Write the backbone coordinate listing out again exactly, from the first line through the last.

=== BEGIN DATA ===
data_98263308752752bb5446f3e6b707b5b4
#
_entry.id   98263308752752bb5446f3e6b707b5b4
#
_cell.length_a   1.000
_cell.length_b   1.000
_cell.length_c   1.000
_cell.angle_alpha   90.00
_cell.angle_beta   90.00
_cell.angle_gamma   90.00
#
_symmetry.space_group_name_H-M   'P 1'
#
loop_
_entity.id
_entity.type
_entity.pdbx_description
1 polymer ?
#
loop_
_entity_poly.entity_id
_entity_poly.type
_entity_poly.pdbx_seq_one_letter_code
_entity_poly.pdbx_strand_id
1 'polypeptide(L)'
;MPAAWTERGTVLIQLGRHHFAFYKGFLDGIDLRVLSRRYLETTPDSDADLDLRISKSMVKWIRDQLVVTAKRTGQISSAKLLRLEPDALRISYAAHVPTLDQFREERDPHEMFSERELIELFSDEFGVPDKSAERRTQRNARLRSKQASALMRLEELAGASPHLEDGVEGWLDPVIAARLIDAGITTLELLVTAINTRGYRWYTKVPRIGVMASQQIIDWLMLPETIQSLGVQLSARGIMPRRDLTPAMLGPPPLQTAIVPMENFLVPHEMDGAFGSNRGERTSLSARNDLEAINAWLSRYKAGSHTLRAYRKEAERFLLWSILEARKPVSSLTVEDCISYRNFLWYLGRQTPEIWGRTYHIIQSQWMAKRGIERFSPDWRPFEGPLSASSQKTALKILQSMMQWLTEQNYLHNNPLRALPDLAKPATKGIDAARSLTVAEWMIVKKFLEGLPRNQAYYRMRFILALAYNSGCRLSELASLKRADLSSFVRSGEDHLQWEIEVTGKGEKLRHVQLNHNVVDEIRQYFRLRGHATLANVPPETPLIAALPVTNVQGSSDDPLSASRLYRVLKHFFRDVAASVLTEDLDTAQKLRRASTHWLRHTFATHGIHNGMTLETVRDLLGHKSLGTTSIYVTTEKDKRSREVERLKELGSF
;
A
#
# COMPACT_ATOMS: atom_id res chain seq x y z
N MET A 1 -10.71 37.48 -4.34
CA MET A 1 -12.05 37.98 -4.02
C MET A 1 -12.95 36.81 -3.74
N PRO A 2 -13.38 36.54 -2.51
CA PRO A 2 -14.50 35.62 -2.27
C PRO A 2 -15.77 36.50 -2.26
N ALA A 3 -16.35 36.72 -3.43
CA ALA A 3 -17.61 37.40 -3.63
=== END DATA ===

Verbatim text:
data_98263308752752bb5446f3e6b707b5b4
#
_entry.id   98263308752752bb5446f3e6b707b5b4
#
_cell.length_a   1.000
_cell.length_b   1.000
_cell.length_c   1.000
_cell.angle_alpha   90.00
_cell.angle_beta   90.00
_cell.angle_gamma   90.00
#
_symmetry.space_group_name_H-M   'P 1'
#
loop_
_entity.id
_entity.type
_entity.pdbx_description
1 polymer ?
#
loop_
_entity_poly.entity_id
_entity_poly.type
_entity_poly.pdbx_seq_one_letter_code
_entity_poly.pdbx_strand_id
1 'polypeptide(L)'
;MPAAWTERGTVLIQLGRHHFAFYKGFLDGIDLRVLSRRYLETTPDSDADLDLRISKSMVKWIRDQLVVTAKRTGQISSAKLLRLEPDALRISYAAHVPTLDQFREERDPHEMFSERELIELFSDEFGVPDKSAERRTQRNARLRSKQASALMRLEELAGASPHLEDGVEGWLDPVIAARLIDAGITTLELLVTAINTRGYRWYTKVPRIGVMASQQIIDWLMLPETIQSLGVQLSARGIMPRRDLTPAMLGPPPLQTAIVPMENFLVPHEMDGAFGSNRGERTSLSARNDLEAINAWLSRYKAGSHTLRAYRKEAERFLLWSILEARKPVSSLTVEDCISYRNFLWYLGRQTPEIWGRTYHIIQSQWMAKRGIERFSPDWRPFEGPLSASSQKTALKILQSMMQWLTEQNYLHNNPLRALPDLAKPATKGIDAARSLTVAEWMIVKKFLEGLPRNQAYYRMRFILALAYNSGCRLSELASLKRADLSSFVRSGEDHLQWEIEVTGKGEKLRHVQLNHNVVDEIRQYFRLRGHATLANVPPETPLIAALPVTNVQGSSDDPLSASRLYRVLKHFFRDVAASVLTEDLDTAQKLRRASTHWLRHTFATHGIHNGMTLETVRDLLGHKSLGTTSIYVTTEKDKRSREVERLKELGSF
;
A
#
# COMPACT_ATOMS: atom_id res chain seq x y z
N MET A 1 -10.71 37.48 -4.34
CA MET A 1 -12.05 37.98 -4.02
C MET A 1 -12.95 36.81 -3.74
N PRO A 2 -13.38 36.54 -2.51
CA PRO A 2 -14.50 35.62 -2.27
C PRO A 2 -15.77 36.50 -2.26
N ALA A 3 -16.35 36.72 -3.43
CA ALA A 3 -17.61 37.40 -3.63